Breakfast epiphanies in New York

PUBLISHED : Thursday, 31 May, 2012, 12:00am
UPDATED : Thursday, 31 May, 2012, 12:00am


The brunch menu essential of poached eggs, ham and Hollandaise sauce atop a slice of toast or half an English muffin seems a combination that could have occurred to anyone, any time, anywhere; yet its distinctive name has led to a number of claims about its origin.

Some say it was invented by a New York stockbroker and member of high society, Lemuel Benedict, in 1894. Reportedly a keen party-goer, Benedict managed to rise one day despite his hangover to have breakfast at the Waldorf Hotel (which later moved and became the Waldorf Astoria). He requested two poached eggs, bacon, toast and Hollandaise sauce on the side. From this he constructed his breakfast. The maitre d'hotel, Oscar Tschirky, noticed this novel dish and decided that it should be on the menu. It is said, however, that Tschirky changed the bacon for ham, and toast for a sliced English muffin.

After Benedict's death in 1943, most of the family was ready to let the egg association fade away, except for a distant cousin named Jack Benedict. He became an advocate for this version of the dish's history and even opened a restaurant in Lemuel's honour.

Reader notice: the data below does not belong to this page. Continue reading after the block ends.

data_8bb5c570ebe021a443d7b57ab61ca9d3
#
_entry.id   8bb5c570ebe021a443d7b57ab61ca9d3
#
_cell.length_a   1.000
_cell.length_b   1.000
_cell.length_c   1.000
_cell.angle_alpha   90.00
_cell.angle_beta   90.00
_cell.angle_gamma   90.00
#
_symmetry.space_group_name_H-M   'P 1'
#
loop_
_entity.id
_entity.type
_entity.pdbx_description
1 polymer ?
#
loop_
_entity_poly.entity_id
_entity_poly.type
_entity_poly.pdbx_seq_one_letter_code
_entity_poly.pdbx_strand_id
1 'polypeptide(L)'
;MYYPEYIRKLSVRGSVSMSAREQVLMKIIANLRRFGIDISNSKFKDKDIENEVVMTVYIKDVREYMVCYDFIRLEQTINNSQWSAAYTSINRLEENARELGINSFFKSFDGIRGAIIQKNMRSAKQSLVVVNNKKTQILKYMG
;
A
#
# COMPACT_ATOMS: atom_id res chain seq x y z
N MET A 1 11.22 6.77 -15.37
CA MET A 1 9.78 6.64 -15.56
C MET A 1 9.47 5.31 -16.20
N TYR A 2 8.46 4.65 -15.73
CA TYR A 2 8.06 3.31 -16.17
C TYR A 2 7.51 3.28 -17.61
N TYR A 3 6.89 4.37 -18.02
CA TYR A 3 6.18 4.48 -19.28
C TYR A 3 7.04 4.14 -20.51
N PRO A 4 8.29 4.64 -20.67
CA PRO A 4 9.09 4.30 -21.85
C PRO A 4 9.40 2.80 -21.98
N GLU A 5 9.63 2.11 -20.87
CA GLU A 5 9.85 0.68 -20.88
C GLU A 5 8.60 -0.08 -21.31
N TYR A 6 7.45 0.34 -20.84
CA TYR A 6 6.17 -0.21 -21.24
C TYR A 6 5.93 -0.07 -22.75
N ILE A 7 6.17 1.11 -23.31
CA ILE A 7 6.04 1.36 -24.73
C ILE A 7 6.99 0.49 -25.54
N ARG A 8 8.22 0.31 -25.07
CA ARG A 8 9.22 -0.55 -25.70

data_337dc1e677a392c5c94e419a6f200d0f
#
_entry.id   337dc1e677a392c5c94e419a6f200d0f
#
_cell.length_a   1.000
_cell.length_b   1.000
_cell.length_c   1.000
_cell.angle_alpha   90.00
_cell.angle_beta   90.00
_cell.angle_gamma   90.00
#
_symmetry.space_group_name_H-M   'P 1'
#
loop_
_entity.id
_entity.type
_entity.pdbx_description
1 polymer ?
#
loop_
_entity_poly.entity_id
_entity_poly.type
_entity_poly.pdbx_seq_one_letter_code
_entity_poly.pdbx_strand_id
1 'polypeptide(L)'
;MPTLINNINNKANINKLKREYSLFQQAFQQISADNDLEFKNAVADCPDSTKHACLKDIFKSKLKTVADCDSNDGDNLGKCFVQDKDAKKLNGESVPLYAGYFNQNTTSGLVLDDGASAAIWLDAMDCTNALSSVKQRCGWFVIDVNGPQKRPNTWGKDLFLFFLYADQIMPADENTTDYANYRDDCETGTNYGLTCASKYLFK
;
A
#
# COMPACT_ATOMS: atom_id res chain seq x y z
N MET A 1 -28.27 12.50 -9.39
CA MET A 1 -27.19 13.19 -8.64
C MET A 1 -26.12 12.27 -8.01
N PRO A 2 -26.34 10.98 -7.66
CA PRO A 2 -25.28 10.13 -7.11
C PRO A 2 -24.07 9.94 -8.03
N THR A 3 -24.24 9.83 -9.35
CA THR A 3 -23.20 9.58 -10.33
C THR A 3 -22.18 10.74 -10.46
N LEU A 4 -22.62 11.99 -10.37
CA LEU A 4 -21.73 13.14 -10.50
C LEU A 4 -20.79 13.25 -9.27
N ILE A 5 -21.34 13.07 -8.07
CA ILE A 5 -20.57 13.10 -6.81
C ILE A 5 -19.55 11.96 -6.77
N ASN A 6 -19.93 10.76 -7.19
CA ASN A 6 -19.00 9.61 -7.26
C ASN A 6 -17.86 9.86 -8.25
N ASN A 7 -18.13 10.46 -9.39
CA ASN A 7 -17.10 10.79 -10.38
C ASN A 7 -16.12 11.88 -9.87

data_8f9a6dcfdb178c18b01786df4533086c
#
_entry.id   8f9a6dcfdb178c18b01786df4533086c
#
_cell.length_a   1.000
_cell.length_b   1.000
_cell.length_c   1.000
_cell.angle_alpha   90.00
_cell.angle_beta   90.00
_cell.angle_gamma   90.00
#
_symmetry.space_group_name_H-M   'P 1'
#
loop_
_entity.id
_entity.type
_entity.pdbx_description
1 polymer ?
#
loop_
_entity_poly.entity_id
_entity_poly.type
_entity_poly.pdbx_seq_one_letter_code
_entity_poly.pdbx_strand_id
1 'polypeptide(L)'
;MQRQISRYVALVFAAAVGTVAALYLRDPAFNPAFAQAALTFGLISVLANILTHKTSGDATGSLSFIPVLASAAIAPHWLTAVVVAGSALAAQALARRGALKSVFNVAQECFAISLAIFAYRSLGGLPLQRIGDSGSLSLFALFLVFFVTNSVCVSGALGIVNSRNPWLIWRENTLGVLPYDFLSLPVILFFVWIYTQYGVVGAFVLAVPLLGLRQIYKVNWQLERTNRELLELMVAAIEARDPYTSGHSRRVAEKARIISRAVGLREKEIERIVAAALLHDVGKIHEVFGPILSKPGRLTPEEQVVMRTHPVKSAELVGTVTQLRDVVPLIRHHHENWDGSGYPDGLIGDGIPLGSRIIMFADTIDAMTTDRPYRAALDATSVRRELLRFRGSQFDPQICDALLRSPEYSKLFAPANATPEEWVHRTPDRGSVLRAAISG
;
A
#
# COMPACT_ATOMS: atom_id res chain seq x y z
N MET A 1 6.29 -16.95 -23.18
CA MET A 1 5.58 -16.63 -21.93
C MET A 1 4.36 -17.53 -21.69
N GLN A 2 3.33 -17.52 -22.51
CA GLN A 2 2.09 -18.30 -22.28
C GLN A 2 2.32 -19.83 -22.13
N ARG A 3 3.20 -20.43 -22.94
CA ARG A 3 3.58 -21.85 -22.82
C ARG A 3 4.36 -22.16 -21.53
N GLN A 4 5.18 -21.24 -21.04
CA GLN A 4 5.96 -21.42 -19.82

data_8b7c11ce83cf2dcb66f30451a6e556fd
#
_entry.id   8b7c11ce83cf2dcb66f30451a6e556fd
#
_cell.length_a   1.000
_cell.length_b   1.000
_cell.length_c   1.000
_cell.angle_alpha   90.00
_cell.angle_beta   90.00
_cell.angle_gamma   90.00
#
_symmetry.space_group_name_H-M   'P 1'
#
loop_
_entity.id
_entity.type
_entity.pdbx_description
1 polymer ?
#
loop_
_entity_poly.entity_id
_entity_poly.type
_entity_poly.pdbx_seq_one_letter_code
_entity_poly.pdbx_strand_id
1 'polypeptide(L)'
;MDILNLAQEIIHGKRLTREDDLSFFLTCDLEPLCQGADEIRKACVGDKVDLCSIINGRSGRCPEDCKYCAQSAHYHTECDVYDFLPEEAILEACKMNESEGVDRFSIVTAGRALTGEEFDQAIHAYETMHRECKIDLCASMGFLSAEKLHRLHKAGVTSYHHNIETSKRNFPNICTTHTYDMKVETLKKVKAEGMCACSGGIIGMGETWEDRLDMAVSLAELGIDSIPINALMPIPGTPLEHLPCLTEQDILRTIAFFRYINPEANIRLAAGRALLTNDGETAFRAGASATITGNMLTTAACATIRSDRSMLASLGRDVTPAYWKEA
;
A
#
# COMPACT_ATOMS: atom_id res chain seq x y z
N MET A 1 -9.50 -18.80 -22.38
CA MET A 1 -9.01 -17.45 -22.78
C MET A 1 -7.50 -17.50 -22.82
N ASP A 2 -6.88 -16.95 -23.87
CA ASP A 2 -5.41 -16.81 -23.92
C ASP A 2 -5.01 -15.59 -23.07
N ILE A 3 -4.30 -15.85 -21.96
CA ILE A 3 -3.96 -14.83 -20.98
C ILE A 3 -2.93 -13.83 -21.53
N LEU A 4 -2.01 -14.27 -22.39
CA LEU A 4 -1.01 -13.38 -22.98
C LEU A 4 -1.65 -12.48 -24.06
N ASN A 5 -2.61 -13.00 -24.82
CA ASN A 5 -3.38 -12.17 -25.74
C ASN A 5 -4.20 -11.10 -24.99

Interestingly, in Tschirky's biography, Oscar of the Waldorf, written by Karl Schriftgiesser from Tschirky's detailed notes and recipes, there are mentions of his role in inventing the Waldorf salad and popularising Thousand Island dressing, but not eggs Benedict. Some find it odd that Tschirky, not especially humble, would omit the story if he were involved.

Another legend is that the dish was created at Delmonico's, also in New York, and often cited as the first restaurant in America to serve food ?la carte. The story goes that a Mrs LeGrand Benedict, a regular customer at Delmonico's, couldn't find anything she wanted on the menu, and requested a dish made of the ingredients we now know as eggs Benedict.

In 1893, a year before the Waldorf story, Delmonico's chef, Charles Ranhofer, wrote a culinary tome called The Epicurean, in which he included a recipe to a similarly named dish, Eggs ?la Benedick. The recipe spells out the ingredients and steps needed to construct the eggs Benedict we know today.